A cryptic chanting oozed from the speakers, and the first banner fell, bearing the name, ‘Fearless Fred Fury’.

The next banner held the face.

Juggalos roared their excitement for this new chapter of Dark Carnival lore.

The beat for ‘Real Underground Baby’ began—a rare song live, this closed the gruesome 2004 album, ‘The Wraith: Hell’s Pit’. This choice of closer may prove meaningful, as both the name and face of this new Joker’s Card forebode wicked times ahead.

‘Real Underground Baby’ continued as the party raged, with confetti, smoke, and eventually a full blown Faygo Armageddon—a storming of the stage and massive Faygo war which has become the traditional ending to any ICP event.

As the music faded away and the final Faygo flew, the crowds began to dwindle at last. Halloween was long over, but the feeling of Hallowicked still held strong as soaking and exhausted Juggalos filed out, dancing between chants of ‘Family’ and ‘ICP’, with grateful smiles beneath the smeared remains of their clown paint.

-Brad OH Inc.

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Juggalos, Nazis, and the Bi-Polar Face of the American People

Today, we have a special treat for all our readers. Head on over to our friends GonzoToday to read our exclusive article on last weekend’s ‘Juggalo March on Washington’!

-Click Here for the Article-

-Brad OH Inc.

‘Juggalos Vs. Nazis’

This Saturday, Sept. 16th, 2017, the Juggalos will march on Washington, DC. The Juggalos are marching in protest of the FBI decision to label them as a gang. It’s a particularly obnoxious decision from the Feds, and a dangerous precedent—to call a particular musical fanbase a criminal organization is a pretty slippery slope. But, all of that has been covered by us in the past. For more details on the situation and its significance, see the article here.

With only six days remaining until the march, you’d think there would be few surprises left to share, but a simultaneous group of protesters from Trump’s heinous ‘alt-right’ crowd have decided to show up in DC that same day, demonstrating to protect the purity of their blood, or ‘freedom’, or whatever other God-forsaken rally-cry their committee settles on.

This has garnered a surprising turn in the coverage of the event as a whole, with many media outlets suddenly considering the day less about the first amendment protected and the rather reasonable right to listen to music without being considered a criminal, and more of a super-event deemed: Juggalos vs. Nazis!

Now, one of the most impressive swerves caused by this is the stunning about-face of liberal media, suddenly clamouring to the side of the Juggalos. While it’s true that even most mainstream media outlets have been on board with the Clown’s regarding the gang designation, by and large, ICP and the Juggalos have been consistent media whipping boys for the better parts of their careers.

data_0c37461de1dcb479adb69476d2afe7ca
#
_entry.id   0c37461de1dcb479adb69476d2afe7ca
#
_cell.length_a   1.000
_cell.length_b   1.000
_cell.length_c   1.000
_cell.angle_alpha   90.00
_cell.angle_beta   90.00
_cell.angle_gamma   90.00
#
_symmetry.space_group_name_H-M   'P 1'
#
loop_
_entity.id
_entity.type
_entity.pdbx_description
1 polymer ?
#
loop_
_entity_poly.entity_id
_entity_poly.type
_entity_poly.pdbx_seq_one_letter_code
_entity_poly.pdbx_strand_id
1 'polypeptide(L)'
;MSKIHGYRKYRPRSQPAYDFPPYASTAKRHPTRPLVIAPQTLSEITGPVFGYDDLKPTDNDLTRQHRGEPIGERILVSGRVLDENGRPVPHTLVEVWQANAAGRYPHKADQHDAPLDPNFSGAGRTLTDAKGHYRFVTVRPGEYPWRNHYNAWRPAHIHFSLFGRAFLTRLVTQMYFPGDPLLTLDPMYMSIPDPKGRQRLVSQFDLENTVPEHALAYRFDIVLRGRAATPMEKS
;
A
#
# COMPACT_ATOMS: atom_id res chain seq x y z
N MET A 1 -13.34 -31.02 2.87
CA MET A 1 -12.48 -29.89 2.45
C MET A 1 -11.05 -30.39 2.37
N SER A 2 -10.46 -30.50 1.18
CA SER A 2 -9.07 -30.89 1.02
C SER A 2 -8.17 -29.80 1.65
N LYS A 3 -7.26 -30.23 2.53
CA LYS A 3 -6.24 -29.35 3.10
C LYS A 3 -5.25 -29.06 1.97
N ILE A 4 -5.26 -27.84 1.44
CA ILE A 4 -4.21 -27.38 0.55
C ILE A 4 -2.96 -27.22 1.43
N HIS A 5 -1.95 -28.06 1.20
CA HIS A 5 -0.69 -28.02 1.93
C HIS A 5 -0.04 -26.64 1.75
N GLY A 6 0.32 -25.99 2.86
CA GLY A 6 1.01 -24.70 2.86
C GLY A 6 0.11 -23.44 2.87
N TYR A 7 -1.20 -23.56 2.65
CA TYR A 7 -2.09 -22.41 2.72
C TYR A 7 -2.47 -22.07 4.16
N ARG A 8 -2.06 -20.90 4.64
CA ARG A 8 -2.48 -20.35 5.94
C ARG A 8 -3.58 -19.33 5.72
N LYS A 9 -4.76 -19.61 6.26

Previously, the majority of the liberal-media has slathered at the mouth for the chance to write about how trashy, ignorant, and deplorable the Juggalos are. Viewing them as little more than sub-human white-trash, Juggalos have been the long-standing ‘bye’ in the PC world—nothing said about Juggalos is rude or out-of-line…they’re just Juggalos, after all.

Interesting then, that after more than 25 years of their message, these very media outlets are finally starting to hear what ICP—and the Juggalos—have been saying all along.

Fuck racism.

Fuck hate.

They said it back in 1992, with ‘Your Rebel Flag’, and they said it in 2015, with ‘Confederate Flag’. In fact, the steadfast stance against bigotry and judgement has been among the defining ideas behind ICP’s music for the entirety of their careers.

But hey, if a clash with dangerously misled, knuckle-dragging Nazi’s is what it takes for people to see it, I guess we can work with that. But it’s about time…because this is a pretty important distinction to draw, and a train that the liberal-media has taken far too long to catch.

As trashy, poor, and odd as Juggalos may often be, it is essential—in times like this more than ever—to recognize the humanity within all people. Despite their circumstances, which are—as the press is quick to note—quite similar to those of the average ‘Trumpet-blower’—the Juggalos as a group have defined themselves by their hardline stance against bigotry and hatred, and by speaking out for human-rights and equality whenever they’re given a platform.